The Matosin Lab broadly aims to understand how stress contributes to the development of mental illness. The lab has two main streams:
(1) In the first stream, we aim to understand what happens to the cells and molecules in the human brain after stress exposure or in mental illness. To do this, we study human brains donated to science by people who used to live with a mental illness and/or had very stressful lives. Tiny slivers of brain or pieces no larger than the size of a pea are used to pinpoint differences in the shapes, numbers, orientation and connections of brain cells, as well as what is happening inside them from the level of the gene to the protein. This research provides the fundamental knowledge needed to develop new treatments and interventions.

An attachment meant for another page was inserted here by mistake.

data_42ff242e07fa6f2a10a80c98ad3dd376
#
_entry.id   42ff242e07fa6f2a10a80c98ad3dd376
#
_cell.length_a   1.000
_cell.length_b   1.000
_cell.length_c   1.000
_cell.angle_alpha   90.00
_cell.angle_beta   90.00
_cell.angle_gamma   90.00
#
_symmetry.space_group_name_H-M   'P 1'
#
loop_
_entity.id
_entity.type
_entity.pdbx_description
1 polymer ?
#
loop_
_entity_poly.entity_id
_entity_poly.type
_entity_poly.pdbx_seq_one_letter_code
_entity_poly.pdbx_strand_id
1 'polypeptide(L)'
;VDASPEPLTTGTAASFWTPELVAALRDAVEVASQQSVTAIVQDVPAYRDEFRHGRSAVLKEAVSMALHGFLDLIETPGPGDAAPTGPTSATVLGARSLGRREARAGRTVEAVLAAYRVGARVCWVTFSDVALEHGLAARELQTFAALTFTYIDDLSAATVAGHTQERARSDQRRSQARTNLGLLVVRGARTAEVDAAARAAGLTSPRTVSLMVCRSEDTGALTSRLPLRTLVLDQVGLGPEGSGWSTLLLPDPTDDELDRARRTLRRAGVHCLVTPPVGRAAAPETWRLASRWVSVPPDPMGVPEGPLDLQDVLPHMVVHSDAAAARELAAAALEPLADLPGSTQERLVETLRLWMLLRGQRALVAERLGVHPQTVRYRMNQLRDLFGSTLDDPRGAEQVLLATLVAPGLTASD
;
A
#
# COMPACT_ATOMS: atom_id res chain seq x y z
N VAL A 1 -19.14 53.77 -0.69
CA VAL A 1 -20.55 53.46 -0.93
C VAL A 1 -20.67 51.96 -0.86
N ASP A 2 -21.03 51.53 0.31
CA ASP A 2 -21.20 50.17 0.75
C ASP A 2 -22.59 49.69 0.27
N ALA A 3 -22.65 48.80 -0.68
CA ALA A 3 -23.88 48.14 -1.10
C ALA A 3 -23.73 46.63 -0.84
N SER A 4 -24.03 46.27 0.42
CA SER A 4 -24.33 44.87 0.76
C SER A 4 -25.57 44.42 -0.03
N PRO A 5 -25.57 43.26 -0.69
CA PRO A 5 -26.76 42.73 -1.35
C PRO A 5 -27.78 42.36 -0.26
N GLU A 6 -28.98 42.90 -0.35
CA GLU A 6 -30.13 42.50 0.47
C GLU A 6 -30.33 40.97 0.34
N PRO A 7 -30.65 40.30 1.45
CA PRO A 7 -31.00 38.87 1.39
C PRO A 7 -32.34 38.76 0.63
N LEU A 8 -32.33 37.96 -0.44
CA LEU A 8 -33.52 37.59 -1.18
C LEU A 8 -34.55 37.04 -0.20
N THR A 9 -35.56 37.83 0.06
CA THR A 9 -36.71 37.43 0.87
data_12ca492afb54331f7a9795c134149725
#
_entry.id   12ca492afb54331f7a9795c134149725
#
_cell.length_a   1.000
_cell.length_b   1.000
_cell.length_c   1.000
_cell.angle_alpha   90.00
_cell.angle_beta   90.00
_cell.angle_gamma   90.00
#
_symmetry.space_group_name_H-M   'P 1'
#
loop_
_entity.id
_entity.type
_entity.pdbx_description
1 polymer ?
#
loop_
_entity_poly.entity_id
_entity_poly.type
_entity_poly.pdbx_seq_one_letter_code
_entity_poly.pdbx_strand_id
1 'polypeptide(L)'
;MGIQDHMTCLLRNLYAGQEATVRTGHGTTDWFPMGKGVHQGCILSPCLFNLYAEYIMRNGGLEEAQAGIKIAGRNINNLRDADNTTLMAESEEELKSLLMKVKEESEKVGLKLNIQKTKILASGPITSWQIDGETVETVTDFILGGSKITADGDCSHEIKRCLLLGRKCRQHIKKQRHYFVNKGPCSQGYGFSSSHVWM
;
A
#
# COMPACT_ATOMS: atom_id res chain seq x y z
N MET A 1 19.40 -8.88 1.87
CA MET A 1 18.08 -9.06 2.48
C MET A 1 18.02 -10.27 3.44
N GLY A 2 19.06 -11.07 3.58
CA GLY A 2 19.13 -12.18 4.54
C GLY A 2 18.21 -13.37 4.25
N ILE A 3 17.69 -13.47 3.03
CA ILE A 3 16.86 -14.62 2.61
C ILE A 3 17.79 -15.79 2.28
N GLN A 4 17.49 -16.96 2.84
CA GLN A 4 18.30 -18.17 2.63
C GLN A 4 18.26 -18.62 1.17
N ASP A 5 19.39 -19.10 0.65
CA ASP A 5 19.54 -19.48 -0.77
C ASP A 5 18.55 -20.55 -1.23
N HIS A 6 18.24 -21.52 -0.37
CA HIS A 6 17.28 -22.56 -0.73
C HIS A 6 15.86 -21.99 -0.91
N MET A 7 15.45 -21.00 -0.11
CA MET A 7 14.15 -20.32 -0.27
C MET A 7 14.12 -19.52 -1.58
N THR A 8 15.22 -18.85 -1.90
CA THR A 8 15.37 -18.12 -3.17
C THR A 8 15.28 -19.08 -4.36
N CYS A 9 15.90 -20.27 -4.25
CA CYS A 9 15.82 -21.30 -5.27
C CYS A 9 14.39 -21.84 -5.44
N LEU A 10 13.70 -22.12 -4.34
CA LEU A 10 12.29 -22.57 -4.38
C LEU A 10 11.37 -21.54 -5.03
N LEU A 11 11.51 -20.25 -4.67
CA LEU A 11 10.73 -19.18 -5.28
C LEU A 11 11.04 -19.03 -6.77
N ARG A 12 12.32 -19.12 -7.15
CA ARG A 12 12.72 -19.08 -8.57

(2) In the second stream, we aim to understand what are the long-term and sustained effects of stress on the human body, and then to build a framework for identifying people who are at risk to mental illness and ways to improve their resilience. Our group is also interested in how the effects of stress and trauma can be passed from parent to offspring. To address these questions, we study biological samples – including saliva, blood, and breast milk – and psychological data from people who have been heavily stress exposed, such as refugees and natural disaster survivors. By studying human tissues and fluids that are easily accessible and minimally invasive to collect, this research provides the possibility to develop ways to (a) screen for people at risk to the detrimental effects of stress, (b) identify who could benefit from specific treatments and interventions, and (c) design those treatments and interventions.